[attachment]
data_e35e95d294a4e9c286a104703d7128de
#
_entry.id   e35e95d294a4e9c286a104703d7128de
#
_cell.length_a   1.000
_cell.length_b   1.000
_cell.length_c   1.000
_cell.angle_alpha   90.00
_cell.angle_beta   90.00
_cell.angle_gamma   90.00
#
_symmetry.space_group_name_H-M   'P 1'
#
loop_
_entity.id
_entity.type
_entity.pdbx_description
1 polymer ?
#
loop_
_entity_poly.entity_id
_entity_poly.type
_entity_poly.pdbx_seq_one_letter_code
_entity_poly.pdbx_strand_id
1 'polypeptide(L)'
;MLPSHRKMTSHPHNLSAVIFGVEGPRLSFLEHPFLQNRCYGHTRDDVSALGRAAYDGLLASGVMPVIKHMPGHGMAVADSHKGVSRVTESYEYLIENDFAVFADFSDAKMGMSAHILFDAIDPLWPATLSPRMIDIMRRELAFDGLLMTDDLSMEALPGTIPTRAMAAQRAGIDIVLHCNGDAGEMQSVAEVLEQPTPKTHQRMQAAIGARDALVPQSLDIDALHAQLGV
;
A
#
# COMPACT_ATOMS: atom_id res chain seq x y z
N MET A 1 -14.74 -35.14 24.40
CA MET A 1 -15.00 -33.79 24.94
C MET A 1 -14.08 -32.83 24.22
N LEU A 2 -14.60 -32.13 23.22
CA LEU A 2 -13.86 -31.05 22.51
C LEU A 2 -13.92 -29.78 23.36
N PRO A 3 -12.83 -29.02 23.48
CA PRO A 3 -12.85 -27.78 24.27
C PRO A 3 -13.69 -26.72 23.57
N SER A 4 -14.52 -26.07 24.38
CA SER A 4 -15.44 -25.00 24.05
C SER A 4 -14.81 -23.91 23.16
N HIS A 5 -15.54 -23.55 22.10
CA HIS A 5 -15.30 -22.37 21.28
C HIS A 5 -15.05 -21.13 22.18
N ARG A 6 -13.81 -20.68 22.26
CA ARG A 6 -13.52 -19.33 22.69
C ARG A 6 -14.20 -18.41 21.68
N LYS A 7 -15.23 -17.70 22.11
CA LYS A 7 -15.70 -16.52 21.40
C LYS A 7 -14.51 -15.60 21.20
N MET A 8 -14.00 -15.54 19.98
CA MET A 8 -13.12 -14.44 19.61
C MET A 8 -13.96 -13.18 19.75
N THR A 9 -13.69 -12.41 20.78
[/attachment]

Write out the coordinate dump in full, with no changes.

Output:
data_e35e95d294a4e9c286a104703d7128de
#
_entry.id   e35e95d294a4e9c286a104703d7128de
#
_cell.length_a   1.000
_cell.length_b   1.000
_cell.length_c   1.000
_cell.angle_alpha   90.00
_cell.angle_beta   90.00
_cell.angle_gamma   90.00
#
_symmetry.space_group_name_H-M   'P 1'
#
loop_
_entity.id
_entity.type
_entity.pdbx_description
1 polymer ?
#
loop_
_entity_poly.entity_id
_entity_poly.type
_entity_poly.pdbx_seq_one_letter_code
_entity_poly.pdbx_strand_id
1 'polypeptide(L)'
;MLPSHRKMTSHPHNLSAVIFGVEGPRLSFLEHPFLQNRCYGHTRDDVSALGRAAYDGLLASGVMPVIKHMPGHGMAVADSHKGVSRVTESYEYLIENDFAVFADFSDAKMGMSAHILFDAIDPLWPATLSPRMIDIMRRELAFDGLLMTDDLSMEALPGTIPTRAMAAQRAGIDIVLHCNGDAGEMQSVAEVLEQPTPKTHQRMQAAIGARDALVPQSLDIDALHAQLGV
;
A
#
# COMPACT_ATOMS: atom_id res chain seq x y z
N MET A 1 -14.74 -35.14 24.40
CA MET A 1 -15.00 -33.79 24.94
C MET A 1 -14.08 -32.83 24.22
N LEU A 2 -14.60 -32.13 23.22
CA LEU A 2 -13.86 -31.05 22.51
C LEU A 2 -13.92 -29.78 23.36
N PRO A 3 -12.83 -29.02 23.48
CA PRO A 3 -12.85 -27.78 24.27
C PRO A 3 -13.69 -26.72 23.57
N SER A 4 -14.52 -26.07 24.38
CA SER A 4 -15.44 -25.00 24.05
C SER A 4 -14.81 -23.91 23.16
N HIS A 5 -15.54 -23.55 22.10
CA HIS A 5 -15.30 -22.37 21.28
C HIS A 5 -15.05 -21.13 22.18
N ARG A 6 -13.81 -20.68 22.26
CA ARG A 6 -13.52 -19.33 22.69
C ARG A 6 -14.20 -18.41 21.68
N LYS A 7 -15.23 -17.70 22.11
CA LYS A 7 -15.70 -16.52 21.40
C LYS A 7 -14.51 -15.60 21.20
N MET A 8 -14.00 -15.54 19.98
CA MET A 8 -13.12 -14.44 19.61
C MET A 8 -13.96 -13.18 19.75
N THR A 9 -13.69 -12.41 20.78